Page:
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Lack of sleep and link to weight gain

Lack of sleep and link to weight gain

A stark reality of burning the candle at both ends is that it tends to lead to bad habit forming and, unfortunately, inches around the waistline. 

When it comes to bad habit forming, all you have to do is think of the nights that you stayed up well into the evening to finish that important project or bang out a report. The sugary coffee to help you stay awake, the ordered takeout because there's no time to cook, or the leftovers piled high with anything else you could cobble together from the fridge to eat at your desk. 

The result? A night with sleepiness staved off and a finished report for one, but the quiet stage setting for obesity as well. Because not only do bad habits lead to unsteady dieting and lack of exercise due to lack of energy and will, but sleep deprivation actually negatively affects things like mood, blood pressure, immune response, and last but certainly not least; your metabolism. 

Exactly why we are affected by our lack of sleep in the weight loss department can be explained, in part, by our nightly hormones; specifically, ghrelin and leptin. 

"Ghrelin is the hormone that tells you when to eat, and when you are sleep-deprived, you have more ghrelin," explains Michael Breus, PhD, author of Beauty Sleep and the clinical director of the sleep division for Arrowhead Health in Glendale, Ariz. "Leptin is the hormone that tells you to stop eating, and when you are sleep deprived, you have less leptin."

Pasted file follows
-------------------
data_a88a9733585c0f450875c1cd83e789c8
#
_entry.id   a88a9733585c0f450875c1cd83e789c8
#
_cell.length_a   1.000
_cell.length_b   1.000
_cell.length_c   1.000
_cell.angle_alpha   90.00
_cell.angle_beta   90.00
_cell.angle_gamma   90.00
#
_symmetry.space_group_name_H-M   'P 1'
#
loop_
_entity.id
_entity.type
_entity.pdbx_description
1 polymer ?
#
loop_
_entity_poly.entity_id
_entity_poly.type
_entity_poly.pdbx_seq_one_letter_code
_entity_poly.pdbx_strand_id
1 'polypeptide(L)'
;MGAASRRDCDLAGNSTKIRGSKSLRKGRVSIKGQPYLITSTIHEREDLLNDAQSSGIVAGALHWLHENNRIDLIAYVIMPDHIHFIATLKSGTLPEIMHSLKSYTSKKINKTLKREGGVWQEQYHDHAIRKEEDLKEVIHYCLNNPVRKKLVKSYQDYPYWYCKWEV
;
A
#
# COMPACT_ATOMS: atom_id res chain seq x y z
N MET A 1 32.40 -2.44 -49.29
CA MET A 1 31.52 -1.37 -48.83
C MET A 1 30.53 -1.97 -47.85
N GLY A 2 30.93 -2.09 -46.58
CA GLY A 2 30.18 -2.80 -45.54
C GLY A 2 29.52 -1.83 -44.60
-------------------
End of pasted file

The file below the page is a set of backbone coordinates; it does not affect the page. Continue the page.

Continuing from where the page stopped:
So the simple reality as to why you're gaining weight when you work into the midnight hour, as explained by Mr. Breus:  "You are eating more, plus your metabolism is slower when you are sleep-deprived," Breus says.

So the next logical question is obviously, what can be done about it? 

Well, according to Dr. Breus, a lot; with the first step being checking your quantity of sleep as well as your quality of sleep. "Some people such as new moms may only get to sleep for a four-hour stretch. And there are some people who get 7.5 hours of sleep that is poor quality because of pain or an underlying sleep disorder, and this has the same effect as if they got less sleep" he says. 

To make sure to sleep through the night, take necessary, and actually rather obvious, steps to improve your sleep quality by doing things such as making sure you don't drink coffee after lunch, and avoiding foods high in fat and sugar before bed. 

Also, recommended by Mr. Breus is unplugging at least an hour before bed, that means no electronics in the bedroom, and at most a book and a lampshade for light reading before you hit the hay. 

If you sleep through the night without waking up frequently or only grabbing a few hours at a time, but still wake up feeling sleepy, talk to your doctor about recommending a sleep specialist, who can conduct an evaluation or "sleep study" of your nightly rest and identify any underlying problems while working towards a treatment. 

About the author

Dr. Constance Odom, MD

5 min read